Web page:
The “March for Our Lives” was one of my first assignments as a student reporter, and I remember feeling awed by the sheer number of people that had poured into the streets and the emotion pouring from the gathered speakers that day. It felt good to see all those people take to the streets and make their voices heard. I felt good about being in Eugene, in a place where such demonstrations were relatively commonplace.
But, while all these events looked and felt good, I couldn’t help but feel a sense of emptiness after the marches ended with dance parties and drum circles.
That day, I remember asking a woman about her reasons for marching and what she believed could be done about gun violence in schools. I didn’t use this quote in my story, but I’ll always remember her answer..
“I’m a mom, and my kids are in school, and so I don’t usually have time to care about what’s happening in the world,” she told me. “But being here today makes me feel like I care about their future.”
While Eugene’s liberals were marching around and dancing in drum circles, battle lines were being drawn on the streets.
Though Eugene had bolstered its left-wing reputation by 2016, the newly emboldened far-right and fascist elements surrounding the city began to make sporadic appearances in the city. As street battles in Portland between fascists and antifascists began to shine a spotlight on the Northwest, some of the light reached Eugene.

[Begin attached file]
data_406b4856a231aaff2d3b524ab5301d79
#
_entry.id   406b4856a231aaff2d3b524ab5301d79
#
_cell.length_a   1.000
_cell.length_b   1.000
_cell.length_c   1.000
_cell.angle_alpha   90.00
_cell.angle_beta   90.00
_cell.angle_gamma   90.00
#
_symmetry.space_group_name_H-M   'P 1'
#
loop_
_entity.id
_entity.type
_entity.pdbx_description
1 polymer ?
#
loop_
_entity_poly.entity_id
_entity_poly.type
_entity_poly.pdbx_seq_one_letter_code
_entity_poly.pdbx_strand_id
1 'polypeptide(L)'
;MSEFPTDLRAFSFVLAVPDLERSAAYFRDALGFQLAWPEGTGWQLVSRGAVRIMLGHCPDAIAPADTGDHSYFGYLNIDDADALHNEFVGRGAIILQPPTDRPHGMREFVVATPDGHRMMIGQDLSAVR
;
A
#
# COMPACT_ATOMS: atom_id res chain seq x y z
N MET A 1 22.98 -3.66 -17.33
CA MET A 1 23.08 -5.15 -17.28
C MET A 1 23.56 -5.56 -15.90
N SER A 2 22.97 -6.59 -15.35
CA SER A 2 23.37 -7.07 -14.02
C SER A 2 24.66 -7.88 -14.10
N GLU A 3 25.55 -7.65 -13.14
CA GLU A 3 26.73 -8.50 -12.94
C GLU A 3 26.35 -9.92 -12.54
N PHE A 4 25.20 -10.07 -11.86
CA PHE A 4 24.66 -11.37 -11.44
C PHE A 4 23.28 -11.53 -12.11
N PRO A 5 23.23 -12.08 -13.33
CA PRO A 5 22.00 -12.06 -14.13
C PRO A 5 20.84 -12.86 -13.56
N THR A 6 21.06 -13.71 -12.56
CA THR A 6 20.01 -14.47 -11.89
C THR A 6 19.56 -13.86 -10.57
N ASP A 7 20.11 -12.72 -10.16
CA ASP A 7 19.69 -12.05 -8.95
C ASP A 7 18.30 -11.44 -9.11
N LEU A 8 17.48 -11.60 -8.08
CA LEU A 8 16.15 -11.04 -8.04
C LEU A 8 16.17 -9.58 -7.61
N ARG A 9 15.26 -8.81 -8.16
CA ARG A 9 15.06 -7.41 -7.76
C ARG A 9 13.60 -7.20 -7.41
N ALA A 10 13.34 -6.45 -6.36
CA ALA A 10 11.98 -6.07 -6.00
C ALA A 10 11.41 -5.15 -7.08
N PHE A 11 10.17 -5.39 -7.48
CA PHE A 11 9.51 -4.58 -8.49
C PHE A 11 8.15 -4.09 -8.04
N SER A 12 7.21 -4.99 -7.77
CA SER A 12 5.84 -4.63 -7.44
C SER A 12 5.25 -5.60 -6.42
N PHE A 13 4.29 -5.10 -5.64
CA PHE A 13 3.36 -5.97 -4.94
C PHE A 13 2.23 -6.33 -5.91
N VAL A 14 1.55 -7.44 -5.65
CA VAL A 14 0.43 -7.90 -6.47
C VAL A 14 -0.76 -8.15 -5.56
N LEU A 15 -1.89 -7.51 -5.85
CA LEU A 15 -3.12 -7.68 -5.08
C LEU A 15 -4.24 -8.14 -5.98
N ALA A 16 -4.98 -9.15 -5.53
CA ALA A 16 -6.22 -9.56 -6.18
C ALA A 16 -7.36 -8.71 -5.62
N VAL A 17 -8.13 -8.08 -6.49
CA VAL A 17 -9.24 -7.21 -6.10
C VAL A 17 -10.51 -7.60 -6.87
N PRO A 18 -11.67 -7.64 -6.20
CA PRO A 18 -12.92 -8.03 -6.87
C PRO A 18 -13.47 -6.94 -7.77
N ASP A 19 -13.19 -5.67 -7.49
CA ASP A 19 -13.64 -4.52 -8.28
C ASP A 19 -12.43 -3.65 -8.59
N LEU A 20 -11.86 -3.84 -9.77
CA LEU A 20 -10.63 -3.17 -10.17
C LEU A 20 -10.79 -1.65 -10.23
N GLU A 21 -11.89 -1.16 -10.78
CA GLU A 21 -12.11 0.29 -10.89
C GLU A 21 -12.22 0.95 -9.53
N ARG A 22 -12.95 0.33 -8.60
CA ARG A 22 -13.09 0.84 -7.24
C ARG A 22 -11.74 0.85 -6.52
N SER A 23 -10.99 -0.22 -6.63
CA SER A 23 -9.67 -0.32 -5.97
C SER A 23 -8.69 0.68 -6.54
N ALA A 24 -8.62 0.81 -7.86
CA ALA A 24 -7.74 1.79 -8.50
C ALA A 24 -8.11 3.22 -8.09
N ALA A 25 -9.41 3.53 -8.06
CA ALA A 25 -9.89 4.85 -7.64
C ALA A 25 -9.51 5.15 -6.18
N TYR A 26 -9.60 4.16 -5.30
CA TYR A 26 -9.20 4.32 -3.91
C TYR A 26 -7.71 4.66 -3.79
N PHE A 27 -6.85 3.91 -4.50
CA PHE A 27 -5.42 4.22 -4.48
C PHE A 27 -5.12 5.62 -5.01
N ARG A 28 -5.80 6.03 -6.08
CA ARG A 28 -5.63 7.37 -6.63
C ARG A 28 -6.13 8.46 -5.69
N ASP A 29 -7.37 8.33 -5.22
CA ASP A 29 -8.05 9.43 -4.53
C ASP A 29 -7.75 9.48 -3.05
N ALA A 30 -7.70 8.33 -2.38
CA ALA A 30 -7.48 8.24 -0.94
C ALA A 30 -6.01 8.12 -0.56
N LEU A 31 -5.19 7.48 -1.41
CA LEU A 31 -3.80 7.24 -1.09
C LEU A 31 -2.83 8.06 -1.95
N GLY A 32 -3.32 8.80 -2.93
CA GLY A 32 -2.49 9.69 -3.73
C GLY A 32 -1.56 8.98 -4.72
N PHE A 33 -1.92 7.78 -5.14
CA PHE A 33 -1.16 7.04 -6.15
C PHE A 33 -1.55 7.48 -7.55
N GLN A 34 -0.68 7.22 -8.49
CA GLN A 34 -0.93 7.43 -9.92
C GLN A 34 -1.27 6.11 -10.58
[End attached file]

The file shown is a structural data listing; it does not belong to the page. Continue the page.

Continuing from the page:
In the wake of Donald Trump’s election, hate crimes increased in Eugene and Lane County, including several instances of fascist vandalism. Jacob Laskey, who’d been involved in a synagogue attack and other white supremacist activities since at least 2002, once again made headlines in 2018 when he was arrested for stabbing another fascist during a fight. His family’s gun store in Cottage Grove was supposedly a base of operations for Laskey’s attempt to revive a local chapter of the white supremacist American Front organization.
The growing threat of far-right groups making incursions into Eugene led to an increased public interest in antifascist activity in the city. In 2017, antifascists exposed the owners of a marijuana business as neo-Nazi sympathizers, while another group allegedly hospitalized Springfield’s most famous white supremacist, Jimmy Marr, after a fight in Corvallis. Antifascists continued to monitor and expose local fascists throughout Trump’s first term, demonstrating that far-right activity was on the rise in the area. Many of the names they eventually exposed would go on to become notable figures in the local fascist scene.
By the summer of 2019, sporadic fights began breaking out between antifascists and groups like the Proud Boys, including one notable confrontation on an overpass spanning Interstate 5 that led to an arrest of an antifascist.
This was the scene in Eugene at the start of 2020. Tensions between left and right had been building for years, but had largely failed to boil over into serious street violence. In the meantime, liberals who were vehemently opposed to the idea of Donald Trump continued to oppose his administration’s policies in the streets but failed to transform their anger into meaningful policy change.
The left hates the right. The right hates the left. The liberals and centrists hate the left and right because they’re the ones furiously rocking the boat and making a mess of their idea of civil discourse. All three are sitting on a powder keg–a town struggling with the consequences of neoliberal economic policy with a rapidly rising cost of living and, with the rise of Donald Trump, little sign that positive change would come any time soon.
There was a whole lot of talking going on in Eugene. But when the time came, who would shut up and fight?